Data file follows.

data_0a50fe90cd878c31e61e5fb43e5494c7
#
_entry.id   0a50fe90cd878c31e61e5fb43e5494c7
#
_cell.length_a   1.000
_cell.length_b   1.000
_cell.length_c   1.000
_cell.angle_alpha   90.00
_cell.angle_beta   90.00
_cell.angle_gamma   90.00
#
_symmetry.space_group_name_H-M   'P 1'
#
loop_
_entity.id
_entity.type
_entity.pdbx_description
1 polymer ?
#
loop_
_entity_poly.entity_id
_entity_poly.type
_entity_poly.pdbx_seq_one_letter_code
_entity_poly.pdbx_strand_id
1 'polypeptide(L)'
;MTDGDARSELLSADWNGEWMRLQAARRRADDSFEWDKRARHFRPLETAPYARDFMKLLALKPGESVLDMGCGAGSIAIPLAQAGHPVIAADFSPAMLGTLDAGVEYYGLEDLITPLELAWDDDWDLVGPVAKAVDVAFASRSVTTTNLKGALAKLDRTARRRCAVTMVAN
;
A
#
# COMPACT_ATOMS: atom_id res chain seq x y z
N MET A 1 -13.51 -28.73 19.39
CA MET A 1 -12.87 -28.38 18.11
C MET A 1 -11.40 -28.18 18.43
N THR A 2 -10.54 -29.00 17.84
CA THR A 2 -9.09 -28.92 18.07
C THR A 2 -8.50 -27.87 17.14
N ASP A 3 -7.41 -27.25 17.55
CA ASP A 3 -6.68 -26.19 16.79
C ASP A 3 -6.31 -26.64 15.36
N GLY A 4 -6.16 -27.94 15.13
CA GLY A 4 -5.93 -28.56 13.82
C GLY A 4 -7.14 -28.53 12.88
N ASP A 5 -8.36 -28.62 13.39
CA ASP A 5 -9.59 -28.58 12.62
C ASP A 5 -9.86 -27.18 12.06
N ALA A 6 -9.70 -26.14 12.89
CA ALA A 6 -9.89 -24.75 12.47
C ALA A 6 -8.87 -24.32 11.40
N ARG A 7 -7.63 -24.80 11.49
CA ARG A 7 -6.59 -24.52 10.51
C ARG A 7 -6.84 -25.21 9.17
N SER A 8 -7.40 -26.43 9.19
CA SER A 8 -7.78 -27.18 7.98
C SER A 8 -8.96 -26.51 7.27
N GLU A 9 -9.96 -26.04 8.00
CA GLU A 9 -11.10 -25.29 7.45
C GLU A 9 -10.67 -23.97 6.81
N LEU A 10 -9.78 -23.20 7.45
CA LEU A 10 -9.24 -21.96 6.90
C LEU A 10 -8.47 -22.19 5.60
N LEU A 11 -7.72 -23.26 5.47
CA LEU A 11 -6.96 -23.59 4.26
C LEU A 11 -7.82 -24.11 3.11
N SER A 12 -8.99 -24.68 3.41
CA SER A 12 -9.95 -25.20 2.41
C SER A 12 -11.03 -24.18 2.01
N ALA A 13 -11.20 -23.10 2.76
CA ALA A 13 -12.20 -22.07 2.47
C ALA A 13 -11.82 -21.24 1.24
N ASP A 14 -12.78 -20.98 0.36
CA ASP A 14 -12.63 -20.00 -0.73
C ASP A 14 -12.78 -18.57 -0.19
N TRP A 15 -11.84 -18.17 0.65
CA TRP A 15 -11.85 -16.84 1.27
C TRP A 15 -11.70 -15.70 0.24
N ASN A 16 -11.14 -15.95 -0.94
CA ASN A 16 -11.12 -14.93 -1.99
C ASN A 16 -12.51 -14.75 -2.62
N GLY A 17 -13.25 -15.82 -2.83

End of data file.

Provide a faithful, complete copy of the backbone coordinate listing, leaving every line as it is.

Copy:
data_0a50fe90cd878c31e61e5fb43e5494c7
#
_entry.id   0a50fe90cd878c31e61e5fb43e5494c7
#
_cell.length_a   1.000
_cell.length_b   1.000
_cell.length_c   1.000
_cell.angle_alpha   90.00
_cell.angle_beta   90.00
_cell.angle_gamma   90.00
#
_symmetry.space_group_name_H-M   'P 1'
#
loop_
_entity.id
_entity.type
_entity.pdbx_description
1 polymer ?
#
loop_
_entity_poly.entity_id
_entity_poly.type
_entity_poly.pdbx_seq_one_letter_code
_entity_poly.pdbx_strand_id
1 'polypeptide(L)'
;MTDGDARSELLSADWNGEWMRLQAARRRADDSFEWDKRARHFRPLETAPYARDFMKLLALKPGESVLDMGCGAGSIAIPLAQAGHPVIAADFSPAMLGTLDAGVEYYGLEDLITPLELAWDDDWDLVGPVAKAVDVAFASRSVTTTNLKGALAKLDRTARRRCAVTMVAN
;
A
#
# COMPACT_ATOMS: atom_id res chain seq x y z
N MET A 1 -13.51 -28.73 19.39
CA MET A 1 -12.87 -28.38 18.11
C MET A 1 -11.40 -28.18 18.43
N THR A 2 -10.54 -29.00 17.84
CA THR A 2 -9.09 -28.92 18.07
C THR A 2 -8.50 -27.87 17.14
N ASP A 3 -7.41 -27.25 17.55
CA ASP A 3 -6.68 -26.19 16.79
C ASP A 3 -6.31 -26.64 15.36
N GLY A 4 -6.16 -27.94 15.13
CA GLY A 4 -5.93 -28.56 13.82
C GLY A 4 -7.14 -28.53 12.88
N ASP A 5 -8.36 -28.62 13.39
CA ASP A 5 -9.59 -28.58 12.62
C ASP A 5 -9.86 -27.18 12.06
N ALA A 6 -9.70 -26.14 12.89
CA ALA A 6 -9.89 -24.75 12.47
C ALA A 6 -8.87 -24.32 11.40
N ARG A 7 -7.63 -24.80 11.49
CA ARG A 7 -6.59 -24.52 10.51
C ARG A 7 -6.84 -25.21 9.17
N SER A 8 -7.40 -26.43 9.19
CA SER A 8 -7.78 -27.18 7.98
C SER A 8 -8.96 -26.51 7.27
N GLU A 9 -9.96 -26.04 8.00
CA GLU A 9 -11.10 -25.29 7.45
C GLU A 9 -10.67 -23.97 6.81
N LEU A 10 -9.78 -23.20 7.45
CA LEU A 10 -9.24 -21.96 6.90
C LEU A 10 -8.47 -22.19 5.60
N LEU A 11 -7.72 -23.26 5.47
CA LEU A 11 -6.96 -23.59 4.26
C LEU A 11 -7.82 -24.11 3.11
N SER A 12 -8.99 -24.68 3.41
CA SER A 12 -9.95 -25.20 2.41
C SER A 12 -11.03 -24.18 2.01
N ALA A 13 -11.20 -23.10 2.76
CA ALA A 13 -12.20 -22.07 2.47
C ALA A 13 -11.82 -21.24 1.24
N ASP A 14 -12.78 -20.98 0.36
CA ASP A 14 -12.63 -20.00 -0.73
C ASP A 14 -12.78 -18.57 -0.19
N TRP A 15 -11.84 -18.17 0.65
CA TRP A 15 -11.85 -16.84 1.27
C TRP A 15 -11.70 -15.70 0.24
N ASN A 16 -11.14 -15.95 -0.94
CA ASN A 16 -11.12 -14.93 -1.99
C ASN A 16 -12.51 -14.75 -2.62
N GLY A 17 -13.25 -15.82 -2.83